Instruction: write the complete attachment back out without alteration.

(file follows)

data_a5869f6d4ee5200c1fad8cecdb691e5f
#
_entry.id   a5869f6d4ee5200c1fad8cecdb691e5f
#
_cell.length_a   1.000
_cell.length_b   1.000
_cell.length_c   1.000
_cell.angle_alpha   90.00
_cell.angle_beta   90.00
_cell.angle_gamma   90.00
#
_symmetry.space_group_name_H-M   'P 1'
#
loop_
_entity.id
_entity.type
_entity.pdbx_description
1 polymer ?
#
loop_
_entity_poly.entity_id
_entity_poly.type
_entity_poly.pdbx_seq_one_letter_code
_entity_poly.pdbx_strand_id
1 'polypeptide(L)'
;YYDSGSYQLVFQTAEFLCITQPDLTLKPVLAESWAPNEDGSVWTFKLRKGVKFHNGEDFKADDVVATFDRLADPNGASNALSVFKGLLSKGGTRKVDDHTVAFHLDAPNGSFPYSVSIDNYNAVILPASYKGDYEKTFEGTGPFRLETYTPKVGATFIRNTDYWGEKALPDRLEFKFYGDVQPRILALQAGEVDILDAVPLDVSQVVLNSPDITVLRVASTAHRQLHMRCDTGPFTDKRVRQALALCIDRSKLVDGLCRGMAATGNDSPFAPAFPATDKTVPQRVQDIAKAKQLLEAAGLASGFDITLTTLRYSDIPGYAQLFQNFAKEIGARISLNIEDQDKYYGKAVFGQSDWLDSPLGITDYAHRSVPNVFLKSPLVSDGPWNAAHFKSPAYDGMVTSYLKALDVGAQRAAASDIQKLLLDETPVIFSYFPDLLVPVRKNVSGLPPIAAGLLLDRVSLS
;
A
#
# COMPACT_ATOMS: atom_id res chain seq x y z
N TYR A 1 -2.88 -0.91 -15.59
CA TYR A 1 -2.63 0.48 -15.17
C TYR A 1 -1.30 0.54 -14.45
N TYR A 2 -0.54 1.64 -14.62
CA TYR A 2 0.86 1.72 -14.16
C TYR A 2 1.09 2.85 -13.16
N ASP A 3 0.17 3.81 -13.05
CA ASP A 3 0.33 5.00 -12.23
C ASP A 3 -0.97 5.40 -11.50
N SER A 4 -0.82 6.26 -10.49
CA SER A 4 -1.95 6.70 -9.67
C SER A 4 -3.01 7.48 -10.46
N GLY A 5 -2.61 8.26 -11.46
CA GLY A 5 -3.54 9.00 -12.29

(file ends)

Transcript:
data_a5869f6d4ee5200c1fad8cecdb691e5f
#
_entry.id   a5869f6d4ee5200c1fad8cecdb691e5f
#
_cell.length_a   1.000
_cell.length_b   1.000
_cell.length_c   1.000
_cell.angle_alpha   90.00
_cell.angle_beta   90.00
_cell.angle_gamma   90.00
#
_symmetry.space_group_name_H-M   'P 1'
#
loop_
_entity.id
_entity.type
_entity.pdbx_description
1 polymer ?
#
loop_
_entity_poly.entity_id
_entity_poly.type
_entity_poly.pdbx_seq_one_letter_code
_entity_poly.pdbx_strand_id
1 'polypeptide(L)'
;YYDSGSYQLVFQTAEFLCITQPDLTLKPVLAESWAPNEDGSVWTFKLRKGVKFHNGEDFKADDVVATFDRLADPNGASNALSVFKGLLSKGGTRKVDDHTVAFHLDAPNGSFPYSVSIDNYNAVILPASYKGDYEKTFEGTGPFRLETYTPKVGATFIRNTDYWGEKALPDRLEFKFYGDVQPRILALQAGEVDILDAVPLDVSQVVLNSPDITVLRVASTAHRQLHMRCDTGPFTDKRVRQALALCIDRSKLVDGLCRGMAATGNDSPFAPAFPATDKTVPQRVQDIAKAKQLLEAAGLASGFDITLTTLRYSDIPGYAQLFQNFAKEIGARISLNIEDQDKYYGKAVFGQSDWLDSPLGITDYAHRSVPNVFLKSPLVSDGPWNAAHFKSPAYDGMVTSYLKALDVGAQRAAASDIQKLLLDETPVIFSYFPDLLVPVRKNVSGLPPIAAGLLLDRVSLS
;
A
#
# COMPACT_ATOMS: atom_id res chain seq x y z
N TYR A 1 -2.88 -0.91 -15.59
CA TYR A 1 -2.63 0.48 -15.17
C TYR A 1 -1.30 0.54 -14.45
N TYR A 2 -0.54 1.64 -14.62
CA TYR A 2 0.86 1.72 -14.16
C TYR A 2 1.09 2.85 -13.16
N ASP A 3 0.17 3.81 -13.05
CA ASP A 3 0.33 5.00 -12.23
C ASP A 3 -0.97 5.40 -11.50
N SER A 4 -0.82 6.26 -10.49
CA SER A 4 -1.95 6.70 -9.67
C SER A 4 -3.01 7.48 -10.46
N GLY A 5 -2.61 8.26 -11.46
CA GLY A 5 -3.54 9.00 -12.29